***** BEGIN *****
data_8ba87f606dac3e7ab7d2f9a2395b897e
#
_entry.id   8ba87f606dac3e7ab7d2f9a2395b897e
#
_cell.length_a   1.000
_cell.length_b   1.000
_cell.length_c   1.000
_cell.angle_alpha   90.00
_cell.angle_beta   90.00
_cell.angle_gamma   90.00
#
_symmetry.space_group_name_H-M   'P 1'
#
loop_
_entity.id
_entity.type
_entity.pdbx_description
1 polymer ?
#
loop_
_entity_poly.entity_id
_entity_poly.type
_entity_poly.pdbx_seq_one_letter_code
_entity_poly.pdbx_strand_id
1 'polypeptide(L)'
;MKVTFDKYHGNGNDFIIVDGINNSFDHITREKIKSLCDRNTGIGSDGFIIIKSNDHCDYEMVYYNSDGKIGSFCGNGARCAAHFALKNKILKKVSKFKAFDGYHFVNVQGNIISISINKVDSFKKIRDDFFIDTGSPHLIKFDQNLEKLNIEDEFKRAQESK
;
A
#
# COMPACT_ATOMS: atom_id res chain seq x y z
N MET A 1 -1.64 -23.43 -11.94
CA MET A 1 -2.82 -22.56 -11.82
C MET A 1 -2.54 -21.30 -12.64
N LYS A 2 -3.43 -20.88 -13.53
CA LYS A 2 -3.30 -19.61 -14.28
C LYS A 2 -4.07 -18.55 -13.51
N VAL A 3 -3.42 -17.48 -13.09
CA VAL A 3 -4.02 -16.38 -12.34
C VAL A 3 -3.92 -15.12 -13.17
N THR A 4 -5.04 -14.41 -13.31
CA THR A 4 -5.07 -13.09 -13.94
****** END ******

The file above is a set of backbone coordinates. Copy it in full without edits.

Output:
data_8ba87f606dac3e7ab7d2f9a2395b897e
#
_entry.id   8ba87f606dac3e7ab7d2f9a2395b897e
#
_cell.length_a   1.000
_cell.length_b   1.000
_cell.length_c   1.000
_cell.angle_alpha   90.00
_cell.angle_beta   90.00
_cell.angle_gamma   90.00
#
_symmetry.space_group_name_H-M   'P 1'
#
loop_
_entity.id
_entity.type
_entity.pdbx_description
1 polymer ?
#
loop_
_entity_poly.entity_id
_entity_poly.type
_entity_poly.pdbx_seq_one_letter_code
_entity_poly.pdbx_strand_id
1 'polypeptide(L)'
;MKVTFDKYHGNGNDFIIVDGINNSFDHITREKIKSLCDRNTGIGSDGFIIIKSNDHCDYEMVYYNSDGKIGSFCGNGARCAAHFALKNKILKKVSKFKAFDGYHFVNVQGNIISISINKVDSFKKIRDDFFIDTGSPHLIKFDQNLEKLNIEDEFKRAQESK
;
A
#
# COMPACT_ATOMS: atom_id res chain seq x y z
N MET A 1 -1.64 -23.43 -11.94
CA MET A 1 -2.82 -22.56 -11.82
C MET A 1 -2.54 -21.30 -12.64
N LYS A 2 -3.43 -20.88 -13.53
CA LYS A 2 -3.30 -19.61 -14.28
C LYS A 2 -4.07 -18.55 -13.51
N VAL A 3 -3.42 -17.48 -13.09
CA VAL A 3 -4.02 -16.38 -12.34
C VAL A 3 -3.92 -15.12 -13.17
N THR A 4 -5.04 -14.41 -13.31
CA THR A 4 -5.07 -13.09 -13.94